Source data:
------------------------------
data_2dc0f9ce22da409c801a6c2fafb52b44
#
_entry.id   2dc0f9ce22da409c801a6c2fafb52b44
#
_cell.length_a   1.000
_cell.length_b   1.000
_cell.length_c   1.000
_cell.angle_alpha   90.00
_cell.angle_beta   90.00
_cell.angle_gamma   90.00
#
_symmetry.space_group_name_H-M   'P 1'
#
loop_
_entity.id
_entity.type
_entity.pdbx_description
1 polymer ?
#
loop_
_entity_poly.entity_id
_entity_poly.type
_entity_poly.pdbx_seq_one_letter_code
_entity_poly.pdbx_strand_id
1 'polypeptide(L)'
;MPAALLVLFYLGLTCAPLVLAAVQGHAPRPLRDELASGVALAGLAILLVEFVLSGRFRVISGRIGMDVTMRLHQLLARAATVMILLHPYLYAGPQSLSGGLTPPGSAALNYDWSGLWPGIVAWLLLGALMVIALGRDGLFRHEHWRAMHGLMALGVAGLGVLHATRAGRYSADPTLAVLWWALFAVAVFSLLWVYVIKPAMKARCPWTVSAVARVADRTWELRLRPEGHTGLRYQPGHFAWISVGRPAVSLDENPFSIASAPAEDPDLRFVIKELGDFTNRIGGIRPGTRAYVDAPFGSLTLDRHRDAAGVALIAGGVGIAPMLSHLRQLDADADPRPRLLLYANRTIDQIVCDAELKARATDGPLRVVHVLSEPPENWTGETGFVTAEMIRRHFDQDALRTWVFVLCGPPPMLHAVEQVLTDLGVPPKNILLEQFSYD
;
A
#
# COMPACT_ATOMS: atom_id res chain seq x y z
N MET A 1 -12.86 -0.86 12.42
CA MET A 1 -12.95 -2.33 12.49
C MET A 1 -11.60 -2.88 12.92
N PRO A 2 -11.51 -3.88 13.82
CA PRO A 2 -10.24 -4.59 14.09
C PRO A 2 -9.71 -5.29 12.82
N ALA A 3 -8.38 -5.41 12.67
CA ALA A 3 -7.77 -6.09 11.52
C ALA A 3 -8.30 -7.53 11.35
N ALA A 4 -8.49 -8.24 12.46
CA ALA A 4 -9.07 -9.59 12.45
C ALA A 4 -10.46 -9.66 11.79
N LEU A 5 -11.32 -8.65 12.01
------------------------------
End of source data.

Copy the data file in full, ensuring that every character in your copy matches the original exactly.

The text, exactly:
data_2dc0f9ce22da409c801a6c2fafb52b44
#
_entry.id   2dc0f9ce22da409c801a6c2fafb52b44
#
_cell.length_a   1.000
_cell.length_b   1.000
_cell.length_c   1.000
_cell.angle_alpha   90.00
_cell.angle_beta   90.00
_cell.angle_gamma   90.00
#
_symmetry.space_group_name_H-M   'P 1'
#
loop_
_entity.id
_entity.type
_entity.pdbx_description
1 polymer ?
#
loop_
_entity_poly.entity_id
_entity_poly.type
_entity_poly.pdbx_seq_one_letter_code
_entity_poly.pdbx_strand_id
1 'polypeptide(L)'
;MPAALLVLFYLGLTCAPLVLAAVQGHAPRPLRDELASGVALAGLAILLVEFVLSGRFRVISGRIGMDVTMRLHQLLARAATVMILLHPYLYAGPQSLSGGLTPPGSAALNYDWSGLWPGIVAWLLLGALMVIALGRDGLFRHEHWRAMHGLMALGVAGLGVLHATRAGRYSADPTLAVLWWALFAVAVFSLLWVYVIKPAMKARCPWTVSAVARVADRTWELRLRPEGHTGLRYQPGHFAWISVGRPAVSLDENPFSIASAPAEDPDLRFVIKELGDFTNRIGGIRPGTRAYVDAPFGSLTLDRHRDAAGVALIAGGVGIAPMLSHLRQLDADADPRPRLLLYANRTIDQIVCDAELKARATDGPLRVVHVLSEPPENWTGETGFVTAEMIRRHFDQDALRTWVFVLCGPPPMLHAVEQVLTDLGVPPKNILLEQFSYD
;
A
#
# COMPACT_ATOMS: atom_id res chain seq x y z
N MET A 1 -12.86 -0.86 12.42
CA MET A 1 -12.95 -2.33 12.49
C MET A 1 -11.60 -2.88 12.92
N PRO A 2 -11.51 -3.88 13.82
CA PRO A 2 -10.24 -4.59 14.09
C PRO A 2 -9.71 -5.29 12.82
N ALA A 3 -8.38 -5.41 12.67
CA ALA A 3 -7.77 -6.09 11.52
C ALA A 3 -8.30 -7.53 11.35
N ALA A 4 -8.49 -8.24 12.46
CA ALA A 4 -9.07 -9.59 12.45
C ALA A 4 -10.46 -9.66 11.79
N LEU A 5 -11.32 -8.65 12.01